I would also recommend the trigger winder to give you a vertical hang as the camera with lens is not well-balanced otherwise.
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Old 11-21-2008   #7
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I have the 40mm/f1.4, can't go wrong there, also the Heliar 50mm/f2 works beautifully with it.
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Old 11-21-2008   #8
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One more vote for the 40mm; great match with the R3A

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Old 11-21-2008   #9
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The 40/1.4 is an excellent lens and is a pretty obvious choice on an R3A.

Quote:
Originally Posted by roundg View Post
Focus a 50mm/1.2 with the R3a is difficult (someone said they can get accurate result but I quite suspect) because of the short BL.
Not really. I'm getting good results with mine. The main problems I've encountered are 1) that the hood blocks the rangefinder window, and 2) that glare due to bright overhead lighting reflecting off the chrome parts aft of the focussing ring can swamp the rangefinder.
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Old 11-21-2008   #10
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If you can find one, the Rollei Sonnar 40mm f/2.8 HFT lens is a superb fit with the R3A, although it lacks the speed of the Nokton. Excellent images, very compact, a pleasure to shoot (with adequate light).
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Old 11-21-2008   #11
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Yet another vote for 40mm 1.4. Canon’s 50 1.2 is a fine lens, no doubt about it (I’ll probably end up getting it one day), but 40mm focal length is so useful! I find you can do a lot more with it, a lot more versatile for different situations. I haven’t seen the results from mine just yet, so I’ll reserve my judgment on the image quality, although you can check numerous examples on the interwebs.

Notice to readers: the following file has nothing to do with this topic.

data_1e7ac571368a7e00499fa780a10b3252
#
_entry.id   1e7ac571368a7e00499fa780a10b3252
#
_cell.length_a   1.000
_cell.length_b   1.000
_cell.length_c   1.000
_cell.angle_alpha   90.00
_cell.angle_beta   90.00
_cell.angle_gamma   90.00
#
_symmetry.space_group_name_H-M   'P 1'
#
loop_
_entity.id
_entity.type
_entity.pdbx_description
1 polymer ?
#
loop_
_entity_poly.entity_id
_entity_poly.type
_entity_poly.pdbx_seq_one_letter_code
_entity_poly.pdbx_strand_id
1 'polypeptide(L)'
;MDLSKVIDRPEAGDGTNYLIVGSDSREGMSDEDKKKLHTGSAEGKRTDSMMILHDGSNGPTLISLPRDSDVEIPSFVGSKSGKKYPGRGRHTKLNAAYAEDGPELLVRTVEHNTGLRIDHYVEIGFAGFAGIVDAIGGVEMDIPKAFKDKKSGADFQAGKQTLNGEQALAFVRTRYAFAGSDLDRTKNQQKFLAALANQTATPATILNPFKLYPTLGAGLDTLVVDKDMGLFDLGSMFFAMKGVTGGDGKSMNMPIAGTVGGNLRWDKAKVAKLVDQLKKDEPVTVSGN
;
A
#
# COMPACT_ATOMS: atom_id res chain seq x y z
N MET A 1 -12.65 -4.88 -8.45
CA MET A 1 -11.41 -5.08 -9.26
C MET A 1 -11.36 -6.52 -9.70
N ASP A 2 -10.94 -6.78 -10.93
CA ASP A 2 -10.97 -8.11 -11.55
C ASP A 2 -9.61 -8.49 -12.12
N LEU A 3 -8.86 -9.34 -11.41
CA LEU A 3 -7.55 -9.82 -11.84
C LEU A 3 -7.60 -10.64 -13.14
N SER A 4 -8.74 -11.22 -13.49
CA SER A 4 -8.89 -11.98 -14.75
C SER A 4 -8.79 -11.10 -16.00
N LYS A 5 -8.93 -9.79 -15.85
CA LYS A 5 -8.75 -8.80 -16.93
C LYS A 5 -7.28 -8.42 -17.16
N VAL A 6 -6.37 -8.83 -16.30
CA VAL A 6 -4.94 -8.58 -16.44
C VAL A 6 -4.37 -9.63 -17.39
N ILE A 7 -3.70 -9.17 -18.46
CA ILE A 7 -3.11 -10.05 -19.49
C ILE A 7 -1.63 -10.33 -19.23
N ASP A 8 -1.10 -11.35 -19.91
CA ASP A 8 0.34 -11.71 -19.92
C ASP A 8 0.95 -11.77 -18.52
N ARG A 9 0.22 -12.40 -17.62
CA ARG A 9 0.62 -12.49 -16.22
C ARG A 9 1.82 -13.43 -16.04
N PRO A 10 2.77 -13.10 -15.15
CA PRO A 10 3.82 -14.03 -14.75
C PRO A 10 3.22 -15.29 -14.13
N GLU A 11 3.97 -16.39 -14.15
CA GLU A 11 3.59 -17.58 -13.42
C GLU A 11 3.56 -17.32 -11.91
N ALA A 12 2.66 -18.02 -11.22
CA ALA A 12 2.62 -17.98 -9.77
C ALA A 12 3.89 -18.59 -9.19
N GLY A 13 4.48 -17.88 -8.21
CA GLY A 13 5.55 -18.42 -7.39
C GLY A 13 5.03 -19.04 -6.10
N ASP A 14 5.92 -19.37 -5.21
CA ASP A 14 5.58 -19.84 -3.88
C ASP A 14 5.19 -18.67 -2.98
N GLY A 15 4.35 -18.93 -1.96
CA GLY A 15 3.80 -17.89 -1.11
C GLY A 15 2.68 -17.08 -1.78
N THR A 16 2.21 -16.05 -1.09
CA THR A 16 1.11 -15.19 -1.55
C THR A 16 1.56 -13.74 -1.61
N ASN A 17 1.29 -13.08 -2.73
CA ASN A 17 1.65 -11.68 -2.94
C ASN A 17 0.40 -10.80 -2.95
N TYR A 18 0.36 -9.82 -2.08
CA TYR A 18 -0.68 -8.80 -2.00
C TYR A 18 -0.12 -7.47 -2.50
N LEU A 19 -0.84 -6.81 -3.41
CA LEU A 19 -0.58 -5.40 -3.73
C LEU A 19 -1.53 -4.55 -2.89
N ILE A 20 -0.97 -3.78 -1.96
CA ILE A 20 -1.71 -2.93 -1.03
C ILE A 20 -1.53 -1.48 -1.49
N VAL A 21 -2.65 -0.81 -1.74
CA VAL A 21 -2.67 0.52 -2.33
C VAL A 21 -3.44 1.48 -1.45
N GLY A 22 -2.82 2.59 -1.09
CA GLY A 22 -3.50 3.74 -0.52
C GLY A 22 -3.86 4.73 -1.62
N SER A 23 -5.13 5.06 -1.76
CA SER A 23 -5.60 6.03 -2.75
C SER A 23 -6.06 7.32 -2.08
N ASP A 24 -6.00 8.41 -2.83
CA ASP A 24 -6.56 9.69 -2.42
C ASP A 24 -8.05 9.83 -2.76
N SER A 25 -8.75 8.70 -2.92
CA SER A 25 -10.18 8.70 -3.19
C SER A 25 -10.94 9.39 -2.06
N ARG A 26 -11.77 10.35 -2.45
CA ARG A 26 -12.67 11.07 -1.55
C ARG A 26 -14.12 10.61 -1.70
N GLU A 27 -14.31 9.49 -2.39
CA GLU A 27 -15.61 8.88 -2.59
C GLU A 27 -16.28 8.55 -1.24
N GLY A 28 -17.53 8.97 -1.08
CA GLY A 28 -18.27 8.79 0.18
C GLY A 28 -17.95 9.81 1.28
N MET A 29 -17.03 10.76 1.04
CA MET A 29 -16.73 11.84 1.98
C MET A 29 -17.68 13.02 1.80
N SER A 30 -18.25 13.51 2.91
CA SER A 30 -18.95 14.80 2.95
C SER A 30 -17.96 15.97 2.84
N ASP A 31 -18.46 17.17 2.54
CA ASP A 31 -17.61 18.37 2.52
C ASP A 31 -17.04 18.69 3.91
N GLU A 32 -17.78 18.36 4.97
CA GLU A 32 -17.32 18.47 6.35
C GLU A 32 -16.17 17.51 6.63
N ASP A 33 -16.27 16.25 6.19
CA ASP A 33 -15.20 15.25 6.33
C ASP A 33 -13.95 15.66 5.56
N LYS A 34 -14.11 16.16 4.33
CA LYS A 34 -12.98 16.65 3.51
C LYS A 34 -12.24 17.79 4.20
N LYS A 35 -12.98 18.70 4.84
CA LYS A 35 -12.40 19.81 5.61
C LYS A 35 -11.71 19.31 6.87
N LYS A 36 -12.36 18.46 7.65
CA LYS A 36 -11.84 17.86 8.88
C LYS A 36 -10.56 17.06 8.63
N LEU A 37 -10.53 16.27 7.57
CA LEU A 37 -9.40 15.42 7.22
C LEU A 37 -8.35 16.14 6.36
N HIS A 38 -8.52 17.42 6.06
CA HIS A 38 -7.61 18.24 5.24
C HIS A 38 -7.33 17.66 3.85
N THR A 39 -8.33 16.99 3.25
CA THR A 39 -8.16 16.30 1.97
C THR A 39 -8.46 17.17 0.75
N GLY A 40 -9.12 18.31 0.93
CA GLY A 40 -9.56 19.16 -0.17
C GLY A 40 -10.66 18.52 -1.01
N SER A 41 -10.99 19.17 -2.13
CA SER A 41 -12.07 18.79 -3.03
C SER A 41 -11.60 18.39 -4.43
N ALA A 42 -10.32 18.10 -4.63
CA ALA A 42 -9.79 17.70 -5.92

Agreed with Claremont on the trigger/grip too, he knows what he’s talking about Not only does it give you a comfortable hang (as opposed to lousy tilted hang of “bare” Bessa) but the trigger is a quite cool alternative to top winding.

For real, R3A and 40mm were made for each other, you MUST own that combo. Oh, and the rumours are true – it IS hard to use 40mm framelines on R3A.
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Old 11-21-2008   #12
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The R3A 40mm framelines are very close to the edge.

So ignore them.

Framing with a rangefinder camera is a bit inaccurate anyway.

It's not an SLR.

Use the whole viewfinder with an R3A and 40mm, and you'll do fine.

And be careful with the trigger winder, it's not a 5 frames a second motordrive. Click, and wait, and wind. Don't rush it.
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Old 11-21-2008   #13
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Thanks for the advise Jon, I’m indeed taking care with the winder.